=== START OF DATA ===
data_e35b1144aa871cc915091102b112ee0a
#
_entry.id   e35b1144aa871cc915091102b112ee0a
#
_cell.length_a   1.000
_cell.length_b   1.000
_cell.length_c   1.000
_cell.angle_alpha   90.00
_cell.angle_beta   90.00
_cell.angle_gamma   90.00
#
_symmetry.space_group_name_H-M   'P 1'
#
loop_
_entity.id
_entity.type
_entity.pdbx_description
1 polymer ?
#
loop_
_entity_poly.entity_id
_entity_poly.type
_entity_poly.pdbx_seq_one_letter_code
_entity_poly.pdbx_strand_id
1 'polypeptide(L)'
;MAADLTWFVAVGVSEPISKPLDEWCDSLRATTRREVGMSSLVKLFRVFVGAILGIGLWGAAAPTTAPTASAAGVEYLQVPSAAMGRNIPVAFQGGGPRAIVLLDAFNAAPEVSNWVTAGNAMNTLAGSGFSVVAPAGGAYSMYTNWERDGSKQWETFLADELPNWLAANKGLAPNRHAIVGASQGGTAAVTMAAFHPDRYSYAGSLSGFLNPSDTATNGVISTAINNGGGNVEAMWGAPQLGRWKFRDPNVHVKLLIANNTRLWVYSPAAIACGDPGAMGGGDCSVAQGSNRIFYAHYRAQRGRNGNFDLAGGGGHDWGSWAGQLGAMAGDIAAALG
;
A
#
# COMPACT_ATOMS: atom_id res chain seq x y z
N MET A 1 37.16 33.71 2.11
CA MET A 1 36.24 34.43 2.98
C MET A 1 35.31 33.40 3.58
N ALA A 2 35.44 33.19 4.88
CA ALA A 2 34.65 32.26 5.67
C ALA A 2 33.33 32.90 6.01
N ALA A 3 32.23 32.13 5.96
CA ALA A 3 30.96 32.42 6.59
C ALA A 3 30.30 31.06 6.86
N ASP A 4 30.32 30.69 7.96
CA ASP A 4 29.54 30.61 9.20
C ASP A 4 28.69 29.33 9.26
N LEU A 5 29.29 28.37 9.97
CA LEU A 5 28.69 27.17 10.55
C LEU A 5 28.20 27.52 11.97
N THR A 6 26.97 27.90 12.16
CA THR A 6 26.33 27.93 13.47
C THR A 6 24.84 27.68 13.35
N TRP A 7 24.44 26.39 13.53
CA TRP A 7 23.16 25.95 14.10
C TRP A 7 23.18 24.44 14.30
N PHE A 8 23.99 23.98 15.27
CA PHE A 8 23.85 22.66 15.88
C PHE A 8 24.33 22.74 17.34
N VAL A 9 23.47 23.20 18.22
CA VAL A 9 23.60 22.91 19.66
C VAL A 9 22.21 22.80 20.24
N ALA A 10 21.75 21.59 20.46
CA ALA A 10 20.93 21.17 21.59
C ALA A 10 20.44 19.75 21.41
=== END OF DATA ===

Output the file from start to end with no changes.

data_e35b1144aa871cc915091102b112ee0a
#
_entry.id   e35b1144aa871cc915091102b112ee0a
#
_cell.length_a   1.000
_cell.length_b   1.000
_cell.length_c   1.000
_cell.angle_alpha   90.00
_cell.angle_beta   90.00
_cell.angle_gamma   90.00
#
_symmetry.space_group_name_H-M   'P 1'
#
loop_
_entity.id
_entity.type
_entity.pdbx_description
1 polymer ?
#
loop_
_entity_poly.entity_id
_entity_poly.type
_entity_poly.pdbx_seq_one_letter_code
_entity_poly.pdbx_strand_id
1 'polypeptide(L)'
;MAADLTWFVAVGVSEPISKPLDEWCDSLRATTRREVGMSSLVKLFRVFVGAILGIGLWGAAAPTTAPTASAAGVEYLQVPSAAMGRNIPVAFQGGGPRAIVLLDAFNAAPEVSNWVTAGNAMNTLAGSGFSVVAPAGGAYSMYTNWERDGSKQWETFLADELPNWLAANKGLAPNRHAIVGASQGGTAAVTMAAFHPDRYSYAGSLSGFLNPSDTATNGVISTAINNGGGNVEAMWGAPQLGRWKFRDPNVHVKLLIANNTRLWVYSPAAIACGDPGAMGGGDCSVAQGSNRIFYAHYRAQRGRNGNFDLAGGGGHDWGSWAGQLGAMAGDIAAALG
;
A
#
# COMPACT_ATOMS: atom_id res chain seq x y z
N MET A 1 37.16 33.71 2.11
CA MET A 1 36.24 34.43 2.98
C MET A 1 35.31 33.40 3.58
N ALA A 2 35.44 33.19 4.88
CA ALA A 2 34.65 32.26 5.67
C ALA A 2 33.33 32.90 6.01
N ALA A 3 32.23 32.13 5.96
CA ALA A 3 30.96 32.42 6.59
C ALA A 3 30.30 31.06 6.86
N ASP A 4 30.32 30.69 7.96
CA ASP A 4 29.54 30.61 9.20
C ASP A 4 28.69 29.33 9.26
N LEU A 5 29.29 28.37 9.97
CA LEU A 5 28.69 27.17 10.55
C LEU A 5 28.20 27.52 11.97
N THR A 6 26.97 27.90 12.16
CA THR A 6 26.33 27.93 13.47
C THR A 6 24.84 27.68 13.35
N TRP A 7 24.44 26.39 13.53
CA TRP A 7 23.16 25.95 14.10
C TRP A 7 23.18 24.44 14.30
N PHE A 8 23.99 23.98 15.27
CA PHE A 8 23.85 22.66 15.88
C PHE A 8 24.33 22.74 17.34
N VAL A 9 23.47 23.20 18.22
CA VAL A 9 23.60 22.91 19.66
C VAL A 9 22.21 22.80 20.24
N ALA A 10 21.75 21.59 20.46
CA ALA A 10 20.93 21.17 21.59
C ALA A 10 20.44 19.75 21.41